Just last month, Starbucks opened their first-ever U.S. shop to use American Sign Language (ASL) and cater to consumers who are deaf or hard-of-hearing. This shop was inspired by the first global Starbucks store to implement ASL, which is located in Kuala Lumpur, Malaysia.
How does Starbucks tailor its experience to deaf consumers?
Located in Washington, D.C., near Gallaudet University, a private college for deaf students or those who suffer from hearing loss, the new U.S. Starbucks Signing Store is led by a team of 24 who are all fluent in ASL. Customers can either sign to order or write down their orders on a tablet.
The Starbucks ASL store posts a new “sign of the week” on their chalkboard every week, which includes a hand-drawn example of the hand gesture and the featured word or phrase. The sign of the week seems to be an initiative to teach verbal individuals more about ASL. During the shop’s debut week, the sign of the week was, appropriately, “coffee.”
The Starbucks ASL shop also includes a large and colorful mural painted by Yiqiao Wang, a deaf artist and professor at Gallaudet University, which is meant to craft a sense of community for those relying on ASL. Plus, the baristas wear specifically designed aprons that spell Starbucks in sign language, and the shop sells unique mugs, designed by deaf artist Jena Floyd.
How does the addition of an ASL store evolve the Starbucks brand?
Known for their role as an advocate for the disabled, Starbucks holds true to their core values with the new coffee shop that supports the deaf community.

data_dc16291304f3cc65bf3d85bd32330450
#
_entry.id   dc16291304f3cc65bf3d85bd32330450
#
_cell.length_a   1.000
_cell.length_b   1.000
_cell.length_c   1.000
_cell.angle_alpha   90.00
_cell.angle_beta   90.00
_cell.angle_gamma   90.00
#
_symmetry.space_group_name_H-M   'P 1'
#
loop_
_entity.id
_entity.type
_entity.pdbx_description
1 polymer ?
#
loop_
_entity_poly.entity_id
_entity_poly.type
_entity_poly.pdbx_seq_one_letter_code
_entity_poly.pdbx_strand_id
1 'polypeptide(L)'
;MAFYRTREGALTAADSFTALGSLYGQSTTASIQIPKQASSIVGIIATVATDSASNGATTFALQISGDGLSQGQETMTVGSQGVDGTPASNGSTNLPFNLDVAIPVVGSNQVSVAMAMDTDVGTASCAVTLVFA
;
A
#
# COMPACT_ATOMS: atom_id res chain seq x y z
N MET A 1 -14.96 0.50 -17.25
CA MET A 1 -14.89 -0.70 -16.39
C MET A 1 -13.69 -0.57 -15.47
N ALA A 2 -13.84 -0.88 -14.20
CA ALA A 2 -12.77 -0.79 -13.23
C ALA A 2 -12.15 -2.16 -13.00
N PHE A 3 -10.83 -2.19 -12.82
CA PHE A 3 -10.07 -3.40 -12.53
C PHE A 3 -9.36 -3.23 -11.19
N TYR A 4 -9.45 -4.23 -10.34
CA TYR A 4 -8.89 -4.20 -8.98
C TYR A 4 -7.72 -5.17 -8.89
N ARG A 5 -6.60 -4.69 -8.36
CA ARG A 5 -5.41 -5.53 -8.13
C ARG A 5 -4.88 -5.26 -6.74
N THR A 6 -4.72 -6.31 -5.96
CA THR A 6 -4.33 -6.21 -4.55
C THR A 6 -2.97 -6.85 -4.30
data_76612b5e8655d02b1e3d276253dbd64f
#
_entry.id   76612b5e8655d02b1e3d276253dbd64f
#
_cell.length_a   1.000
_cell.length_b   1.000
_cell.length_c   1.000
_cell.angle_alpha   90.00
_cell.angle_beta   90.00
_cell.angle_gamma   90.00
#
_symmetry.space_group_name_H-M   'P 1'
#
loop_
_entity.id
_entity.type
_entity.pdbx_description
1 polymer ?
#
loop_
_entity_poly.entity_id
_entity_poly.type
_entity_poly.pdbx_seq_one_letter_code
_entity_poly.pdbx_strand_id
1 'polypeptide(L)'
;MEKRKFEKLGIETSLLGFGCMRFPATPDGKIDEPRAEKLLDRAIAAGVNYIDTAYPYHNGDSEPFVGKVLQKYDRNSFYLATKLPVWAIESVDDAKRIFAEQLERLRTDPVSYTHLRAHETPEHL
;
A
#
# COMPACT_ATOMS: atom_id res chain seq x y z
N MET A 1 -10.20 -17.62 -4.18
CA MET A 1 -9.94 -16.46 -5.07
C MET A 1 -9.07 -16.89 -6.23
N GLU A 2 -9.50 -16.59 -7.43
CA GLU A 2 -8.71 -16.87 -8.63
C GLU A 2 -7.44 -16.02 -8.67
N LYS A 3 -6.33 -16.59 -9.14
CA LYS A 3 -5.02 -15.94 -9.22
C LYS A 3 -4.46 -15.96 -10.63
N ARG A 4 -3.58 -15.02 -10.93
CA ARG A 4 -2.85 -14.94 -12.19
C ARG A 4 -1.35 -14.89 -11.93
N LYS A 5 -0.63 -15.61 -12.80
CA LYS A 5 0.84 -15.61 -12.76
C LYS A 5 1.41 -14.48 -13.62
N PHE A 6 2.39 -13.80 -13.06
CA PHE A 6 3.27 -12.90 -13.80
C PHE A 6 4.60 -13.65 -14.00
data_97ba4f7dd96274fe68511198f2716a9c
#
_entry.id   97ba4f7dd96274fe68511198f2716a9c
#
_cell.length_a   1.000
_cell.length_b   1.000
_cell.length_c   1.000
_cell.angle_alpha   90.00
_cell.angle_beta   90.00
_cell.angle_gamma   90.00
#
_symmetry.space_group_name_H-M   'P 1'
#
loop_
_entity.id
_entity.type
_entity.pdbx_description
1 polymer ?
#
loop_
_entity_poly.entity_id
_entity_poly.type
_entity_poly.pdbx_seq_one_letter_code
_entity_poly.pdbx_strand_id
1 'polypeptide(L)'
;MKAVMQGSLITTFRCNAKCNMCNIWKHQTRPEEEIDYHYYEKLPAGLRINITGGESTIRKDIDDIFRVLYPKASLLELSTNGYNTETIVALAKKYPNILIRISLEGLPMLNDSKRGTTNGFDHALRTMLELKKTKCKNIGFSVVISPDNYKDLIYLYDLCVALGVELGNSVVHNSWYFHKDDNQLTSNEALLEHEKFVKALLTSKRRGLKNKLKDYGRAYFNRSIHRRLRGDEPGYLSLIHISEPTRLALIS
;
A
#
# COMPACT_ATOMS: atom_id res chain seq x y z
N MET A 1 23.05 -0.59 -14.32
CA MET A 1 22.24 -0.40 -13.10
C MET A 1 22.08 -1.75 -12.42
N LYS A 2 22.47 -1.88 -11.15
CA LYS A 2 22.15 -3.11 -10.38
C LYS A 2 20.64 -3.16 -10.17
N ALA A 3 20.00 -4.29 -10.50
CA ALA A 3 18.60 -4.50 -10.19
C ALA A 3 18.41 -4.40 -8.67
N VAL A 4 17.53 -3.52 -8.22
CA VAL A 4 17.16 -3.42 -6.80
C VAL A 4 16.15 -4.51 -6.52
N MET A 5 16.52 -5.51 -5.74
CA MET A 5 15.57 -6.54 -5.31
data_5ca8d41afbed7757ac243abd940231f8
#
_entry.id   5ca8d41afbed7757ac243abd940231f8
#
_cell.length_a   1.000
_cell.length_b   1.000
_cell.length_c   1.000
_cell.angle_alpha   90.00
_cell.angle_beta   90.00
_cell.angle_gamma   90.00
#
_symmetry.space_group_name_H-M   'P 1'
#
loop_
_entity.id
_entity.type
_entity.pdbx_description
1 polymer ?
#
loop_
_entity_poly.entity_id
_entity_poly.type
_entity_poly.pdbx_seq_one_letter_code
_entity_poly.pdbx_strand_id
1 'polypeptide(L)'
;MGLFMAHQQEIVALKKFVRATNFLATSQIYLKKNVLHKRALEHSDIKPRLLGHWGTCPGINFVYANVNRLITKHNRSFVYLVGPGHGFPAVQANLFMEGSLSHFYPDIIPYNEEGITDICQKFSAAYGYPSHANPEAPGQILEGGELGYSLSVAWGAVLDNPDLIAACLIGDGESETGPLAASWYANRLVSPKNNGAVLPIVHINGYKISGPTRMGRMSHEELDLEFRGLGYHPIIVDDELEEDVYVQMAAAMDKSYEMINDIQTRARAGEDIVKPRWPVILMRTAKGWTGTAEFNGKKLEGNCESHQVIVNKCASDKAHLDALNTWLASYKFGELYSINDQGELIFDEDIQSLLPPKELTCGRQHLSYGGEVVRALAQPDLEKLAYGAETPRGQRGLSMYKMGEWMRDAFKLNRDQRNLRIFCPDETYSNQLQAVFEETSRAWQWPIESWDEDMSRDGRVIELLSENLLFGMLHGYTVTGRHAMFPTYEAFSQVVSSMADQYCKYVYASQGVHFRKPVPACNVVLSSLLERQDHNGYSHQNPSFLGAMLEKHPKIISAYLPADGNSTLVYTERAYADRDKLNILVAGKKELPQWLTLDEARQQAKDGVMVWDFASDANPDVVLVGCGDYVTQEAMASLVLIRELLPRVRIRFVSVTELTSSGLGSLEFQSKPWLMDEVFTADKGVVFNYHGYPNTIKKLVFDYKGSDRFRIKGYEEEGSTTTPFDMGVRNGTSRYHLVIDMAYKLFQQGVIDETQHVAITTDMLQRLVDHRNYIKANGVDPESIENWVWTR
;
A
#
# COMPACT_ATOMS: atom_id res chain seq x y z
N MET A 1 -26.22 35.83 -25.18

The Washington Post notes the rate of unemployment and underemployment for those who are deaf or hard-of-hearing rests at a disheartening 70%. While Starbucks has created a safe space for deaf consumers to order and enjoy their beverages, the brand has also enabled deaf individuals searching for work.
Millennials and Generation Z want companies to take a stand and work to better our communities. From Nike helping athletes like Colin Kaepernick dream to Estee Lauder working to end breast cancer, brands around the world are showing marketers it is possible to contribute to society while increasing sales. Starbucks, the fifth most admired company in the world, based on Fortune magazine rankings, continues to up its game and encourage those around it to do the same.
Starbucks has also been recognized as a top employer for disability hiring and inclusion and a “Best Place to Work” by scoring 100 out of 100 on the Disability Equality Index Survey, administered by the American Association of People with Disabilities and the U.S. Business Leadership Network.
Building and maintaining a positive reputation is a key goal of brand managers. The inclusive environment of the Starbucks brand, corporate environment and store settings has painted a welcoming reputation that partners (the name for all Starbucks employees) and their customers believe in.